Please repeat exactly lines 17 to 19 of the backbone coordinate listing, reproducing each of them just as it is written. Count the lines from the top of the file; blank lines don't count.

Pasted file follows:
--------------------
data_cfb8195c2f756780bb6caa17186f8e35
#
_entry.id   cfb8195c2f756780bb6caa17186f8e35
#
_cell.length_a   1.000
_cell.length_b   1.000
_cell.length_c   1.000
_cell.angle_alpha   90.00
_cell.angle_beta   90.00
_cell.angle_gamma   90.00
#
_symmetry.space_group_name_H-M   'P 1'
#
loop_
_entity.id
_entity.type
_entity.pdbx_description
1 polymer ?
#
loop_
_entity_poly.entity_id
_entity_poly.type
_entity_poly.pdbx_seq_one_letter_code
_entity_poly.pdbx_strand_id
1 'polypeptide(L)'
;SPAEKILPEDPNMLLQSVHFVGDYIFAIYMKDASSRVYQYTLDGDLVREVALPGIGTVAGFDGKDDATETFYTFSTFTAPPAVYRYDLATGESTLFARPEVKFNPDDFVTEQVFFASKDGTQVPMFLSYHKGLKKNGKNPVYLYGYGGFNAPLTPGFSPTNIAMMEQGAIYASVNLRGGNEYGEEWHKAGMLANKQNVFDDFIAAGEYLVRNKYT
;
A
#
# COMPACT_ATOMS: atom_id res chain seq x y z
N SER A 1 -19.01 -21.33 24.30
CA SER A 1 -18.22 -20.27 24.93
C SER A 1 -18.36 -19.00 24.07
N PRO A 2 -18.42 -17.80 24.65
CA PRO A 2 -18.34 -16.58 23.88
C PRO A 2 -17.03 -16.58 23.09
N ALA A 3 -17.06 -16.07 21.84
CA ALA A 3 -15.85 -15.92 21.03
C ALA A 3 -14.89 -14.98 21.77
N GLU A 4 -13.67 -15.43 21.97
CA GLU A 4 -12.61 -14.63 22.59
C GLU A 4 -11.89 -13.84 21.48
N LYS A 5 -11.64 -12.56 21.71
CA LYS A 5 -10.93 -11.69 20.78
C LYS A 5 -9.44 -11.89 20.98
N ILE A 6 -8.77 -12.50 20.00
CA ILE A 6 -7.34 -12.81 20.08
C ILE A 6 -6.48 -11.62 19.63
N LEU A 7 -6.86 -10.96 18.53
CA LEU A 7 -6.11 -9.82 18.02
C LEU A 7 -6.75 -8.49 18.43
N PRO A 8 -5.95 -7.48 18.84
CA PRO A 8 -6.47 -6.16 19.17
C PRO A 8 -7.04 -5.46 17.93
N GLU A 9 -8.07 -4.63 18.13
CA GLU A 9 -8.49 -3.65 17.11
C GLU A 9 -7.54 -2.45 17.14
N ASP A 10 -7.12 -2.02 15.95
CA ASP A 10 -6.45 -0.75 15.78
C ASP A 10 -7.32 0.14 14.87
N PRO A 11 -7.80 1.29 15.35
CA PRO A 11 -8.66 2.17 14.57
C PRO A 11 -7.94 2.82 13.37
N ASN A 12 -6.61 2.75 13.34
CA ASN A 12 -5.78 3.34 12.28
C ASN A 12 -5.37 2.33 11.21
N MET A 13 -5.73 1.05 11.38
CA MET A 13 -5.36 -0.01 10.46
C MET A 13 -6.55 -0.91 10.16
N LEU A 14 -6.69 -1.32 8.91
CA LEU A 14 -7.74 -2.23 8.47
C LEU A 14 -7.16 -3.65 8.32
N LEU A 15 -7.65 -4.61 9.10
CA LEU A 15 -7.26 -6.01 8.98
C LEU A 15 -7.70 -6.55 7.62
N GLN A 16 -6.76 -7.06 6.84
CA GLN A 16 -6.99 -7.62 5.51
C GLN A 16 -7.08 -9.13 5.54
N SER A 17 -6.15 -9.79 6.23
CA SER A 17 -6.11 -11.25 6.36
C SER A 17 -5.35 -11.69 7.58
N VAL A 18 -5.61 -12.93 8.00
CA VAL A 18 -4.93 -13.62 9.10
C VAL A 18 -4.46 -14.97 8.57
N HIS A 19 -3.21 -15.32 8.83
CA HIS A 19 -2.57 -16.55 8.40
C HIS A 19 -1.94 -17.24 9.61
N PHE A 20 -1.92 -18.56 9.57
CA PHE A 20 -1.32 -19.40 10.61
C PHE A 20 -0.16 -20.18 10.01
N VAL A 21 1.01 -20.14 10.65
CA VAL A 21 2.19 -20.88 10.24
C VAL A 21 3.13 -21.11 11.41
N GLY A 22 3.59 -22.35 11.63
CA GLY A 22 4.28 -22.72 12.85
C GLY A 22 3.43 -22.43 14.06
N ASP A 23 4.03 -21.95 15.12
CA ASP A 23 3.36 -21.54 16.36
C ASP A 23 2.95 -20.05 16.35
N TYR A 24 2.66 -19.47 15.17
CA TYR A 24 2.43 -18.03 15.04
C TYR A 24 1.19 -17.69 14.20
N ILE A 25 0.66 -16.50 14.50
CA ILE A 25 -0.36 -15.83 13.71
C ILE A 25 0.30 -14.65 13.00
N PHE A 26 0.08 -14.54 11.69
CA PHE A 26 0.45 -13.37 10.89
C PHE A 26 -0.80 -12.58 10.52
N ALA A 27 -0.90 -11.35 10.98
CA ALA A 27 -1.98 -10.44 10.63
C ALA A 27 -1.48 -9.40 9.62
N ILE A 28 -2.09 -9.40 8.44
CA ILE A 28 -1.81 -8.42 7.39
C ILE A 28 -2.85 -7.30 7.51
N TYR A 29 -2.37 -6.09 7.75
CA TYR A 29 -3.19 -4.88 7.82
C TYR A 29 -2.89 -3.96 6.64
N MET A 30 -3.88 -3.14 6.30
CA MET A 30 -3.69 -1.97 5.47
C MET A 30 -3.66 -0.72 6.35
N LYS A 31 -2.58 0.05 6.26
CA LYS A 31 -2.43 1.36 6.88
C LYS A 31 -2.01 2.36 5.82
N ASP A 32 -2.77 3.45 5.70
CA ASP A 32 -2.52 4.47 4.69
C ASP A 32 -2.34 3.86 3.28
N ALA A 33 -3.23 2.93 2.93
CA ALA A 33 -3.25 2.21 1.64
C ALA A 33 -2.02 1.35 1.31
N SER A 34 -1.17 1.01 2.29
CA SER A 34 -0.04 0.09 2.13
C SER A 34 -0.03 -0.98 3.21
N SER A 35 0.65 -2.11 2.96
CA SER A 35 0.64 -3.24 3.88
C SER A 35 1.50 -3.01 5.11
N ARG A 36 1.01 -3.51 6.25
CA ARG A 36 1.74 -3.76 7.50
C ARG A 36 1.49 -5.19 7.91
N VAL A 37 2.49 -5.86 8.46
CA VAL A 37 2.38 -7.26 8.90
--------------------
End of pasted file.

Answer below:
_entity.pdbx_description
1 polymer ?
#